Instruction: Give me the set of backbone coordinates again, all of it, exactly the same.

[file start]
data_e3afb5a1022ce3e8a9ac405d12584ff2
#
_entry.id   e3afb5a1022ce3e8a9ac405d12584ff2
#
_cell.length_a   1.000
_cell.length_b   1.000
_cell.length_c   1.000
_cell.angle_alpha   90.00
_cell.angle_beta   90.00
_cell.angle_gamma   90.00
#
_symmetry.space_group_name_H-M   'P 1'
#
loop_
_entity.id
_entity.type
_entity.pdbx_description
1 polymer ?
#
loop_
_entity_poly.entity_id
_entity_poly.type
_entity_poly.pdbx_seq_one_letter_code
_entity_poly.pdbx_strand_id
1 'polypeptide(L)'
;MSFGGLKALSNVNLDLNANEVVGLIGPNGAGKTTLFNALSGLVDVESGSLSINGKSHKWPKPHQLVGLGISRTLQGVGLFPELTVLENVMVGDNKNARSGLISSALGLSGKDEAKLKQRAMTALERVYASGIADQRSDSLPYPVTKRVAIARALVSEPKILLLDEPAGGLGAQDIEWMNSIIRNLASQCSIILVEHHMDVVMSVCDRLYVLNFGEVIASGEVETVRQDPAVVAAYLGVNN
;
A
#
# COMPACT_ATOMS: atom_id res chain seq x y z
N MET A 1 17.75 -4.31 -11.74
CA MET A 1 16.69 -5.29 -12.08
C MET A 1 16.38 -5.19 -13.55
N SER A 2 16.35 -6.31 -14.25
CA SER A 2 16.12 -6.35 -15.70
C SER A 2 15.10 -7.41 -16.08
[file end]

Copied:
data_e3afb5a1022ce3e8a9ac405d12584ff2
#
_entry.id   e3afb5a1022ce3e8a9ac405d12584ff2
#
_cell.length_a   1.000
_cell.length_b   1.000
_cell.length_c   1.000
_cell.angle_alpha   90.00
_cell.angle_beta   90.00
_cell.angle_gamma   90.00
#
_symmetry.space_group_name_H-M   'P 1'
#
loop_
_entity.id
_entity.type
_entity.pdbx_description
1 polymer ?
#
loop_
_entity_poly.entity_id
_entity_poly.type
_entity_poly.pdbx_seq_one_letter_code
_entity_poly.pdbx_strand_id
1 'polypeptide(L)'
;MSFGGLKALSNVNLDLNANEVVGLIGPNGAGKTTLFNALSGLVDVESGSLSINGKSHKWPKPHQLVGLGISRTLQGVGLFPELTVLENVMVGDNKNARSGLISSALGLSGKDEAKLKQRAMTALERVYASGIADQRSDSLPYPVTKRVAIARALVSEPKILLLDEPAGGLGAQDIEWMNSIIRNLASQCSIILVEHHMDVVMSVCDRLYVLNFGEVIASGEVETVRQDPAVVAAYLGVNN
;
A
#
# COMPACT_ATOMS: atom_id res chain seq x y z
N MET A 1 17.75 -4.31 -11.74
CA MET A 1 16.69 -5.29 -12.08
C MET A 1 16.38 -5.19 -13.55
N SER A 2 16.35 -6.31 -14.25
CA SER A 2 16.12 -6.35 -15.70
C SER A 2 15.10 -7.41 -16.08